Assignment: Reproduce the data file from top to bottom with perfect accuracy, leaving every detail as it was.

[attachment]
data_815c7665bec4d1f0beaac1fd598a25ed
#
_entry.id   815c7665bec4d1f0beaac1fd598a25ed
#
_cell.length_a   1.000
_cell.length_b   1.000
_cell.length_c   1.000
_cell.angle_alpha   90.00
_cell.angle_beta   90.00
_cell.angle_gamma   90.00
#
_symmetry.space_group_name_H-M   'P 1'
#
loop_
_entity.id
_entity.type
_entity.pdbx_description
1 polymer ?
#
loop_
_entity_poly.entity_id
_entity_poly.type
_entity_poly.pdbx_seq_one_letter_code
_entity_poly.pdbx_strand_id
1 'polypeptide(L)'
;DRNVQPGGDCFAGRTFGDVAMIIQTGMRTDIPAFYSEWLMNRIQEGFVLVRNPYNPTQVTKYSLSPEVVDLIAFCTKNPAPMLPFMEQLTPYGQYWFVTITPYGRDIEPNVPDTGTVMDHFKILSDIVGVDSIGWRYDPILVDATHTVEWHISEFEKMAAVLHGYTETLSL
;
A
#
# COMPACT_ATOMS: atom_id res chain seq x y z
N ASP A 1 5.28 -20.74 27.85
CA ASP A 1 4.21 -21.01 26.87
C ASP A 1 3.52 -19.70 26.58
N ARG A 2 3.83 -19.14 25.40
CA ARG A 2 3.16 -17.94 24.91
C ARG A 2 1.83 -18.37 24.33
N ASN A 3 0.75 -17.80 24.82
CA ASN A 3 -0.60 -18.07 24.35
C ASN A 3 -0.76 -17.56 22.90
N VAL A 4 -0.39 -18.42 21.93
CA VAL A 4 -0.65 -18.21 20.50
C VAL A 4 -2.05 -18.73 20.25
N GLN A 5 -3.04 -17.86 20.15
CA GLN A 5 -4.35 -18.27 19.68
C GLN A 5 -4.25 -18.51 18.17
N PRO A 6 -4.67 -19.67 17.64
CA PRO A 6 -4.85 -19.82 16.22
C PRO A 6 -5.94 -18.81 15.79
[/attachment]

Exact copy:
data_815c7665bec4d1f0beaac1fd598a25ed
#
_entry.id   815c7665bec4d1f0beaac1fd598a25ed
#
_cell.length_a   1.000
_cell.length_b   1.000
_cell.length_c   1.000
_cell.angle_alpha   90.00
_cell.angle_beta   90.00
_cell.angle_gamma   90.00
#
_symmetry.space_group_name_H-M   'P 1'
#
loop_
_entity.id
_entity.type
_entity.pdbx_description
1 polymer ?
#
loop_
_entity_poly.entity_id
_entity_poly.type
_entity_poly.pdbx_seq_one_letter_code
_entity_poly.pdbx_strand_id
1 'polypeptide(L)'
;DRNVQPGGDCFAGRTFGDVAMIIQTGMRTDIPAFYSEWLMNRIQEGFVLVRNPYNPTQVTKYSLSPEVVDLIAFCTKNPAPMLPFMEQLTPYGQYWFVTITPYGRDIEPNVPDTGTVMDHFKILSDIVGVDSIGWRYDPILVDATHTVEWHISEFEKMAAVLHGYTETLSL
;
A
#
# COMPACT_ATOMS: atom_id res chain seq x y z
N ASP A 1 5.28 -20.74 27.85
CA ASP A 1 4.21 -21.01 26.87
C ASP A 1 3.52 -19.70 26.58
N ARG A 2 3.83 -19.14 25.40
CA ARG A 2 3.16 -17.94 24.91
C ARG A 2 1.83 -18.37 24.33
N ASN A 3 0.75 -17.80 24.82
CA ASN A 3 -0.60 -18.07 24.35
C ASN A 3 -0.76 -17.56 22.90
N VAL A 4 -0.39 -18.42 21.93
CA VAL A 4 -0.65 -18.21 20.50
C VAL A 4 -2.05 -18.73 20.25
N GLN A 5 -3.04 -17.86 20.15
CA GLN A 5 -4.35 -18.27 19.68
C GLN A 5 -4.25 -18.51 18.17
N PRO A 6 -4.67 -19.67 17.64
CA PRO A 6 -4.85 -19.82 16.22
C PRO A 6 -5.94 -18.81 15.79